Clever And Creative Ways To Efficiently Save Money
If you’ve found yourself in a financial rut over the past few months, you’re not alone. The economic disruption caused by COVID-19 has trickled down to nearly everyone. However, that doesn’t mean you have to be completely broke, even if your income isn’t what you hoped it would be at this point.
Read on to learn more about some clever and creative ways to save money that you can begin doing right now.
Time Your Shopping Trips
One easy way to save money is to plan what you buy around what is going on sale. And the best way to take the greatest advantage of this is to time your shopping trips to occur on the first day of a new sales week.
For many stores, this is a Wednesday, but several large chain grocery stores roll-over their sales on Sundays. Check out the ads of all the grocery stores in your area to find out which items are on sale where, and don’t be afraid to go to more than one grocery store in order to take advantage of all the best deals.
If rollover day is a Sunday, you’ll also have the added advantage of being able to use two weeks of coupons at most places. New coupons come out with the new Sunday paper and most often expire the Saturday before.
Many grocery stores (albeit not all) will honor expired coupons that are only one day old. Therefore, you’ll ideally be able to utilize two weeks of coupons on the same day.
The store is also more likely to have the items you’re looking for in stock, as it’s the first day of the new week and fewer people have made a trip to take advantage of the new deals. If you’re really crafty, you can even ask a store employee what items will be going on sale in the coming week, and plan accordingly.
Sell Small Items You Won’t Reuse
In a society geared towards relentless consumerism, the minimalism wave has surprisingly gained new traction over the past few years. If you haven’t already caught on and donated all your unused items, there’s likely a multitude of things lying around your house that you no longer use that can be given a new life with someone else. Instead of donating everything, you may want to take advantage of another opportunity.
You can actually sell almost anything, even if you think no one would buy it. Instead of throwing something out or donating it, try selling it. The worst-case scenario is that no one buys, and you haven’t really lost anything. There’s likely an online marketplace for anything you may have.
There are specialized apps for selling clothes and books, or apps such as LetGo that allow you to sell your used items and give them the opportunity for a second life. Finally, you can take advantage of websites such as Facebook Marketplace or Craigslist to sell nearly anything, if all else fails.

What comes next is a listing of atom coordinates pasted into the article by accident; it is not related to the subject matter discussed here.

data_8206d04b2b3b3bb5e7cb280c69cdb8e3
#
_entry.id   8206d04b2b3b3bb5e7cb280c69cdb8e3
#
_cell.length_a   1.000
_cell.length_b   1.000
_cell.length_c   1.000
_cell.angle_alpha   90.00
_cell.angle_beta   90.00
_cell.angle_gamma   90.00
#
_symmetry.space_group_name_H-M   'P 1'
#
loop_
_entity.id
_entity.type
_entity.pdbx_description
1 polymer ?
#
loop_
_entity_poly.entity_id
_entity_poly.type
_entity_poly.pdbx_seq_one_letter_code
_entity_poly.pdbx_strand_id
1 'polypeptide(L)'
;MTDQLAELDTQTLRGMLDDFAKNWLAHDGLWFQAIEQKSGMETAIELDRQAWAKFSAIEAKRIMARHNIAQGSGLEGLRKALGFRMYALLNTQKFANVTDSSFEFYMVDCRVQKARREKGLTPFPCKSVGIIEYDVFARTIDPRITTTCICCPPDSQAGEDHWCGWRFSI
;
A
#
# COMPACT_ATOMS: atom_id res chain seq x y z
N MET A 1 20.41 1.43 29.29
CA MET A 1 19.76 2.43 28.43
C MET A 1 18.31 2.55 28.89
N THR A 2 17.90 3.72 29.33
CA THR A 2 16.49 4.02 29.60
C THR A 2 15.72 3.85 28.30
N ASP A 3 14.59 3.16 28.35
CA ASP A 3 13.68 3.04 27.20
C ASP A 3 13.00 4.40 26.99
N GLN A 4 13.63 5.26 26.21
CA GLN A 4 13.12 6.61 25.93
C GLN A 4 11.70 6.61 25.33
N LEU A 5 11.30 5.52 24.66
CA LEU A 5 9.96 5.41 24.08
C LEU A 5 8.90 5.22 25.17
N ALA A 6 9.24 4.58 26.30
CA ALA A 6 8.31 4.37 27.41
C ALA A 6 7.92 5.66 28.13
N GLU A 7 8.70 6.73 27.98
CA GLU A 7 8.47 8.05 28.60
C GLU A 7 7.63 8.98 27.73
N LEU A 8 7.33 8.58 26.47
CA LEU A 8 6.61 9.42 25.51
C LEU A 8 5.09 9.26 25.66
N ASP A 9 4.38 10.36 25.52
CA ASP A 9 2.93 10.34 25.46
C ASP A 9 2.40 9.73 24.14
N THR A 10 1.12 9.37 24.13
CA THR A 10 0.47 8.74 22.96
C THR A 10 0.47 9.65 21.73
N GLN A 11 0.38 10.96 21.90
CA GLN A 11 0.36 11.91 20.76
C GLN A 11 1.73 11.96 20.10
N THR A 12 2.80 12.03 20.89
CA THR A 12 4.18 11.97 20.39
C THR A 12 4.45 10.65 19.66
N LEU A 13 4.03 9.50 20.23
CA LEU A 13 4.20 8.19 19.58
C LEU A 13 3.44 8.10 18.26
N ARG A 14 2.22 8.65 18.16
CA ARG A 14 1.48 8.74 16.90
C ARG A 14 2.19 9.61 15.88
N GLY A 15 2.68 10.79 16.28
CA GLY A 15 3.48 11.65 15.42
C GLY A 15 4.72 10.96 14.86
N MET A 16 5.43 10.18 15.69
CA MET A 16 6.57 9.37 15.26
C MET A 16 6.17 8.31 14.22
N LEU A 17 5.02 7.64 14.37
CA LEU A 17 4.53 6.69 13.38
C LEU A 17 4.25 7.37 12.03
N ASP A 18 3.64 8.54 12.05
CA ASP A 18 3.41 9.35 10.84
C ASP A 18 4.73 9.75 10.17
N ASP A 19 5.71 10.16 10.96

Scrounge for Loose Change
You may not think that all those loose coins in your couch cushions or car cup holders are valuable, but in reality, they can add up faster than you’d think. Take a few minutes to go around your living space and collect all the money and spare change you can find, and then turn all that money over to a Coinstar machine (or, if possible, your bank – many banks offer free coin counting services if you have an open account with them). You may be surprised at the quantity of money you’ll find!
Also, from here on out, keep a dedicated coin collection jar where you put all your loose change at the end of every day. Then, each time the jar becomes full, turn it over to a coin counting machine. If you rarely use cash, you can also download an app called Acorns, which connects to your checking account and rounds up every purchase to the nearest dollar.
It then deposits all your “spare change” from these transactions into a separate savings account. Acorns will also help teach you how to invest this money strategically into other financial systems so that it can keep growing – sometimes even faster than a regular savings account.
Create – and Stick to – a Budget
The most tried and true method for saving money is creating a monthly (or weekly) budget and then sticking to it. When taking a look at their monthly expenses, many people discover that the majority of their income is going to small expenses that add up quickly, or maybe even subscriptions they no longer need.
To begin this, create a spreadsheet (or on physical paper, whatever works best for you) where you list all your projected sources of income. To accomplish this most strategically, with regards to income, always round down.
Always assume you’ll be making less than you actually will, in order to account for unexpected taxes or fees, cut hours, days you may have to call in sick, or, if you are paid by commission, a lack of customers. Next, make a list of all expenses you believe you will owe in the coming month.
Estimate the amount you expect you’ll spend each week on groceries, gas, bills, rent/mortgage, and subscriptions. If possible, add buffer money for medical emergencies, or set some aside to pay off loans. With expenses, always round up; that is, always assume you will be paying more than you likely will. Doing these things will help to ensure that you stay within your budget.
Beside each, keep track of your “actual income/expenses.” After accumulating enough data, you’ll begin to make an increasingly accurate budget, as well as make adjustments to your spending if necessary.
With enough creativity and practice, it’s not that hard to save up money. Time your shopping trips, gather up all your spare change, sell unneeded items, and create a budget, and you’ll already be on your way to adding nice padding to your savings account. Also, never stop looking for clever ways to keep saving; sometimes opportunities pass by quickly.